n a crisp spring morning in 1983, Bruce Neal boarded a plane to Winnipeg with the hopes of answering one vital question: how can the Church work together to help end world hunger?
At that time, the number of people facing hunger around the world was growing amid food emergencies in countries like India and Ethiopia. Neal was flying from his home in Mississauga, Ont., to represent Baptists from across Canada. Representatives from the Mennonite, Lutheran, Christian Reformed, and Christian and Missionary Alliance Church in Canada joined him in Winnipeg. They, too, were pondering the same question: how can the Church work together to help end world hunger?
An idea was there. Western Canadian Mennonites had already paved the way with a pilot project called the Mennonite Central Committee (MCC) Food Bank.
Through the Food Bank, prairie farmers shipped excess grain overseas to developing countries where people were experiencing famine. It was inspired by the “Joseph principle” from the Old Testament – storing up grain in good years for use in leaner times. The Canadian government supported the Bank by matching every dollar donated in grain or cash on a three-to-one basis to help cover the cost of freight, storage and handling. The pilot was a success, and the MCC was now inviting other Christian churches to join their efforts.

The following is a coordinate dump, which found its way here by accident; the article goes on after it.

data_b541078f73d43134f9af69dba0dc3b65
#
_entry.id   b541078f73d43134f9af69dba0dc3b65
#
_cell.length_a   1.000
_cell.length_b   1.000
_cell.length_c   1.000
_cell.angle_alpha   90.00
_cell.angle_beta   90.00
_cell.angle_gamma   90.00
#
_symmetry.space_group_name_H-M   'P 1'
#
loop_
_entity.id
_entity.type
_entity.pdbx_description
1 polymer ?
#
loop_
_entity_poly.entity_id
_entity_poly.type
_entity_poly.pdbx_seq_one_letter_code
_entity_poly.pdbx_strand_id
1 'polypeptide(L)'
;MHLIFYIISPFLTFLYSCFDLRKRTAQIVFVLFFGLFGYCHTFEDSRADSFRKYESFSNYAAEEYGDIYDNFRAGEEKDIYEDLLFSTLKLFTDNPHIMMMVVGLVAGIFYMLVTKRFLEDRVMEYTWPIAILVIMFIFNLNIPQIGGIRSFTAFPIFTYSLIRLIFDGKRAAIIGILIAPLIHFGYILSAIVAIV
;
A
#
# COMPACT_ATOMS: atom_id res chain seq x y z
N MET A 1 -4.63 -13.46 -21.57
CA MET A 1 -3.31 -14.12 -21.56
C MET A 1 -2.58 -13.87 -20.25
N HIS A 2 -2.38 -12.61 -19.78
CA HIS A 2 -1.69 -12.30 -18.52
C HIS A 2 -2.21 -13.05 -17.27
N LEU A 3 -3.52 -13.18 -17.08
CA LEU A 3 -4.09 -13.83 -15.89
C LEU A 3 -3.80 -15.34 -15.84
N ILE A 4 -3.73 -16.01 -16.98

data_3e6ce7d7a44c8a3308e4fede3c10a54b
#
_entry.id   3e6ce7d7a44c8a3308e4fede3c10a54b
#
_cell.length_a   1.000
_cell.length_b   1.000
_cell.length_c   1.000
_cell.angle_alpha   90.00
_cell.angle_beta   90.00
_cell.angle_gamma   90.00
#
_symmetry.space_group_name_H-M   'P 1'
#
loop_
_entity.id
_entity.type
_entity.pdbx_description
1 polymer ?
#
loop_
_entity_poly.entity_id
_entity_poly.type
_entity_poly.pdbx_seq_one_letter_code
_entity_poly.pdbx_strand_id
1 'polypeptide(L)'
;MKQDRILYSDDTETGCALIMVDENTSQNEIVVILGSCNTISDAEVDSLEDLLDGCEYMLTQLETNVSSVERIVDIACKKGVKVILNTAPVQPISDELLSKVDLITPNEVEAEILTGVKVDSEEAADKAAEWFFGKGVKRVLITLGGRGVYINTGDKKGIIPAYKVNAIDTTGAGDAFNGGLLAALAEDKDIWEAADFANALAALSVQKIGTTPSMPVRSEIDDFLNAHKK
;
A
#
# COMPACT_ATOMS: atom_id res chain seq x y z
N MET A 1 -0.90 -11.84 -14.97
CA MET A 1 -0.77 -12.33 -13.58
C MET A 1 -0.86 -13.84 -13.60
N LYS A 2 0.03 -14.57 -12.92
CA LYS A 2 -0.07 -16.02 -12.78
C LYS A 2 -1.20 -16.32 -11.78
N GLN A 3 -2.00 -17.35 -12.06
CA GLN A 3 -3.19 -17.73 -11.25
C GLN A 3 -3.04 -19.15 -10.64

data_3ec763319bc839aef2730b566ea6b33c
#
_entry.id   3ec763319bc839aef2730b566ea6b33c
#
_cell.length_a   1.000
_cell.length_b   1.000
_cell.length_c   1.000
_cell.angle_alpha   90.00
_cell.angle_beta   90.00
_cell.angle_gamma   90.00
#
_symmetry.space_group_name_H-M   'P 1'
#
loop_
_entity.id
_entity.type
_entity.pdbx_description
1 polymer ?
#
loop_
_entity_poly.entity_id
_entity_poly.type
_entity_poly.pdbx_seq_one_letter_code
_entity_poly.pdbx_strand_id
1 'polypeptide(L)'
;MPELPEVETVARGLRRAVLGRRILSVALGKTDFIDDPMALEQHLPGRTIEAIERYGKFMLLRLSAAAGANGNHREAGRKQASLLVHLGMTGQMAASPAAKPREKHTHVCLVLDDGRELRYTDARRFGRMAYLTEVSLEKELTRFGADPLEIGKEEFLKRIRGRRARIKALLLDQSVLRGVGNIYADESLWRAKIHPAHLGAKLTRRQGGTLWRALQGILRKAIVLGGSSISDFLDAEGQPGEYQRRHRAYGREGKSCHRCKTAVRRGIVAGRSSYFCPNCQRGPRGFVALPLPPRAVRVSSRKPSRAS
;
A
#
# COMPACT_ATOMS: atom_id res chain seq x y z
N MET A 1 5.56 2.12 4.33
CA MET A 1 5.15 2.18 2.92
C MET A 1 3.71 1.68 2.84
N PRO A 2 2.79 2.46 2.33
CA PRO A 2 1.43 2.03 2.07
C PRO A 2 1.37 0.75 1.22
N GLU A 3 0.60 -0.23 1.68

“I confess I had had no experience with Mennonites before a ‘Believers Church Conference’ the previous year,” says Neal, who was President of the Baptist Federation of Canada and Chair of The Sharing Way (the Canadian Baptist relief and development arm) at the time. “So I was ‘discovering’ the Mennonites.”
Canadian Foodgrains Bank was born the next day. Neal, along with those other denominational representatives, came together to create this joint Christian response to global hunger.
During those first meetings, Neal served as Vice-Chair of the Foodgrains Bank board of directors. “I really had enough on my plate, but I so believed in this new venture and trusted the Mennonites to guide us during the first three years that I readily agreed,” he says.